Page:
Official UK Charts/TikTok Lewis Capaldi
Lewis Capaldi has debuted his next single on a train station piano, earning some new fans, and a potential protégé!
The singer-songwriter, 26, sat down for an impromptu performance of his new song "Pointless" while walking through London's St Pancras International this past week, surprising passersby.
A TikTok shared by the UK's Official Charts shows how it all went down. Capaldi was strolling through the station passing out flyers for his new single, co-written with Ed Sheeran, before sitting down at a public piano chair and commanding a crowd of commuters. The crowd eventually got a bit bigger, and Capaldi ended up teaching a young girl how to play the song on a piano.
In an earlier clip shared on Instagram, the singer detailed the moment he helped the young fan learn the song. At the end of the video, the Grammy-nominated star gives the girl a high five and commends her on her "unreal" performance.
"Went to play my new song in a train station in London but there was already someone there way better than I am so I just asked her to play it x," Capaldi captioned the clip.
Whether or not the young fan becomes Capaldi's new pianist, she still helped promote the track, which arrives on Dec. 2 ahead of the May 2023 release of his sophomore effort Broken By Desire to Be Heavenly Sent. Outside of album promo, it's been an eventful year for the Scottish musician, who revealed in September that he had been diagnosed with Tourette's syndrome.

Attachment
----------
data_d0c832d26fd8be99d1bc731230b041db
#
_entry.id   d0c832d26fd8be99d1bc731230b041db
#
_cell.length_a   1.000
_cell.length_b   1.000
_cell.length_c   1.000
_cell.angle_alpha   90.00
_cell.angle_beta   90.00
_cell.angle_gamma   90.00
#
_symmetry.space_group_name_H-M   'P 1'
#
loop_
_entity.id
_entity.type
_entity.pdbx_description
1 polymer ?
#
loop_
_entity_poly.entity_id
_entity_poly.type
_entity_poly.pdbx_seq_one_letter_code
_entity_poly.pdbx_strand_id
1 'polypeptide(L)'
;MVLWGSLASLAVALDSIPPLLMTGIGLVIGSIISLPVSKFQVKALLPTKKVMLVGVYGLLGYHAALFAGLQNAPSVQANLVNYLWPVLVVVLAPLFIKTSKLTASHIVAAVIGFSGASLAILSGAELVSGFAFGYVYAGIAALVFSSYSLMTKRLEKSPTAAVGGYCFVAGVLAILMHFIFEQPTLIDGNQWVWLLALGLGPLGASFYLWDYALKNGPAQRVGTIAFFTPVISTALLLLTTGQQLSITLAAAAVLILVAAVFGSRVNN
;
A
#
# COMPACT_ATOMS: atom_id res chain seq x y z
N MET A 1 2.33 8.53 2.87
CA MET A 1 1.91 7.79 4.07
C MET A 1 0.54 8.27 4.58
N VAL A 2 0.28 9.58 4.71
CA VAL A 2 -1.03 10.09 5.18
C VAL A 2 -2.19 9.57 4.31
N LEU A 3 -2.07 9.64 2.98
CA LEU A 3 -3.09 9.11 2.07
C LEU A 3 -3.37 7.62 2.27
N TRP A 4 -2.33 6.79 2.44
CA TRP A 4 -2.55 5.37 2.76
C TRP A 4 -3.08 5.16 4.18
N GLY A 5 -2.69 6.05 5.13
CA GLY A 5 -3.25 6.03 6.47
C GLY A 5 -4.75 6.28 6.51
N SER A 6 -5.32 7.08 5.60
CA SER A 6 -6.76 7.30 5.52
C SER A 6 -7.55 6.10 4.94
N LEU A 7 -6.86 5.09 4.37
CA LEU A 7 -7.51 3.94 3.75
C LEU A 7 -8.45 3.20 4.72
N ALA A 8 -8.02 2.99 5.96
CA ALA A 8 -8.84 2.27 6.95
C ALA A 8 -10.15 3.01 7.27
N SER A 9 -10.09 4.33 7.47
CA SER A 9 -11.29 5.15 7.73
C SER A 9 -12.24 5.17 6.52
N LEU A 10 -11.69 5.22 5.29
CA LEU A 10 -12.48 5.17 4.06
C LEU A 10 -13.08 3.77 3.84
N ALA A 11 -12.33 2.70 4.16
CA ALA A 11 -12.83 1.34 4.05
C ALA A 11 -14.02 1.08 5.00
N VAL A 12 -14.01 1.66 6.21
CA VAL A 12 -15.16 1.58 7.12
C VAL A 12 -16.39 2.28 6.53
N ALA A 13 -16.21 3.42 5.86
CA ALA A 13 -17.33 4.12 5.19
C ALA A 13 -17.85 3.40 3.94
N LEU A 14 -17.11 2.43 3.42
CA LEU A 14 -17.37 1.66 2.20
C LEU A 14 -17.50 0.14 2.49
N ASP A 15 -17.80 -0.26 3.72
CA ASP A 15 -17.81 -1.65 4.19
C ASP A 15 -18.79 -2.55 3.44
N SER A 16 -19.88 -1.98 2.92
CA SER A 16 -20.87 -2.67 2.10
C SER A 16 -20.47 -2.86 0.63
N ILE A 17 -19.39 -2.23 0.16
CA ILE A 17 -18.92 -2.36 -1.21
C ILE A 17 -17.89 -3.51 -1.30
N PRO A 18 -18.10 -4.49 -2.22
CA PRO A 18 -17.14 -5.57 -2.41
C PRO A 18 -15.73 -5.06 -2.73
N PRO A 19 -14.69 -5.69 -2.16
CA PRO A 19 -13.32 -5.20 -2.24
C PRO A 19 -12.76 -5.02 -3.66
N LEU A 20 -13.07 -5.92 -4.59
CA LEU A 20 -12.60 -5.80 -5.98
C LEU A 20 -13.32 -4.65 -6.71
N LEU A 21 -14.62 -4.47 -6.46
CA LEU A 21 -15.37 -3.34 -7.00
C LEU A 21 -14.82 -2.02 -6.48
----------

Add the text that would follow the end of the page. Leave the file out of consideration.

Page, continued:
Capaldi shared the news during an Instagram Live, explaining that he's always had shoulder twitches, but didn't understand why until recently. As Capaldi explained during the stream, he originally thought he had "some horrible degenerative disease," but realized that being diagnosed with Tourette's "makes so much sense" after spotting his twitches in interviews from 2018. He spoke out about it in an effort to make fans that he wasn't "taking cocaine."
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According to the Mayo Clinic, Tourette's syndrome is a disorder "that involves repetitive movements or unwanted sounds (tics) that can't be easily controlled." As previously reported, tics typically begin to manifest between the ages of 2 and 15, and males are three to four times more likely to develop the disorder than females.
"I do the shoulder twitch quite a lot. And you see underneath every TikTok and stuff, people are like, 'Why is he twitching?', which is fine. Curiosity is fine. I get it," Capaldi said... "It's a new thing, I haven't really learned much about it — I'm learning," he said. "I've got Botox on my shoulder to stop it moving. It worked for a bit."
Emma McNally, CEO of Tourettes Action, praised the singer for sharing his diagnosis back in September. "Tourette's affects 1 in 100 school-aged children, however the public perception is that it affects only a minority," she told The Guardian. "Lewis Capaldi speaking out about his diagnosis will hopefully encourage others who are in the public eye to do the same."